The car, called Zest, is a compact sedan built on a new platform and, in a departure from previous models, boasts user-friendly features such as touch-screen control panels.
Tata Motors' domestic business has posted losses in four of the last eight quarters and Ranjit Yadav, head of passenger vehicles, said the Zest was key to the automaker's revamped domestic strategy.
"The Zest is the first step and an important proof point of what we want to do with our passenger vehicle business," Yadav told Reuters. "We have taken some hard calls in the last 12 to 18 months to set right our fundamentals."
Tata Motors, India's biggest automaker by revenue, dominates the trucks and buses segment, but its passenger cars have failed to lure customers away from local rival Maruti Suzuki India Ltd and foreign competitors including Hyundai Motor Co and Honda Motor Co.
Tata's domestic car sales fell 39% year-on-year in the year that ended on March 31 and its market share also dropped to 4.2% at end-June from 10.2% two years ago, industry data showed.
Lack of a product pipeline, an image that its cars are not cool because they are used as taxis and the legacy of its ultra-cheap Nano, perceived as a poor man's car, has put Tata Motors out of favour with buyers.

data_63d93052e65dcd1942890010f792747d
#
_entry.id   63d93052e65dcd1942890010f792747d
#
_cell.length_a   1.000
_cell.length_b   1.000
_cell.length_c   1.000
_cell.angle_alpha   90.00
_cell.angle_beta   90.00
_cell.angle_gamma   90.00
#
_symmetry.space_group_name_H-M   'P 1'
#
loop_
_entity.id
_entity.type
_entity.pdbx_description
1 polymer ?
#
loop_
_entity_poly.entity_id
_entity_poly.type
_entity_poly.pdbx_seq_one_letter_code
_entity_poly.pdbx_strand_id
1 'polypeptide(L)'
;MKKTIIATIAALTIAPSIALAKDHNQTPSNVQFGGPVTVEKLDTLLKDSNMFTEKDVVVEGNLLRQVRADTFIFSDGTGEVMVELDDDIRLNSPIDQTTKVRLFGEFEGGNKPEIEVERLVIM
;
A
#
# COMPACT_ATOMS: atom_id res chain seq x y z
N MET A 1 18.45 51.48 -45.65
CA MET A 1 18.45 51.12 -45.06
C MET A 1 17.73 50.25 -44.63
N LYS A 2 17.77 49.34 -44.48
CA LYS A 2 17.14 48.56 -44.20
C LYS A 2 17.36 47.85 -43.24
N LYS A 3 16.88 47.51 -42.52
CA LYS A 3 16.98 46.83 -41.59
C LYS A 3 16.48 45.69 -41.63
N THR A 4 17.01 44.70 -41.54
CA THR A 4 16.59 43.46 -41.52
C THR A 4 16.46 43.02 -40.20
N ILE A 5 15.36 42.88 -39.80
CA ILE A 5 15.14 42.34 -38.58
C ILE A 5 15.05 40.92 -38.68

In the past, the automaker has relied on its trucks and buses, as well as on the strong sales at its luxury unit Jaguar Land Rover, to offset the weak performance at home.
But with trucks and buses sales declining as India's economy battles the longest spell of below 5% growth in quarter of a century, Tata Motors has now shifted its focus to cars.
It also wants to capitalise on any improvement in the economy under the new government of Prime Minister Narendra Modi, executives say. Car sales in India, expected to be the world's third-largest car market by 2018, are likely to rise this year after posting a decline for two consecutive years.
Investors, however, say it won't be easy for Tata Motors to convince buyers of the merits of its passenger cars after being largely absent from that market for so long.
"It will be more of a challenge for Tata because it is in very different segments," said Walter Rossini, a Milan-based portfolio manager for Gestielle India, which manages Indian stocks including Tata Motors shares. "For them it would help to focus more on their commercial vehicle business in India and luxury international business."
Some analysts said Tata has taken a well-calculated risk by launching a compact sedan because of the popularity of smaller, fuel-efficient vehicles. Deepesh Rathore, analyst at Emerging Markets Automotive Advisors, however, said the company still had to change its image, adding: "It will not happen in a hurry."
As part of its new strategy, Tata Motors plans to launch two new vehicles every year until 2020. The Zest will be followed by the Bolt hatchback later this year, said Yadav.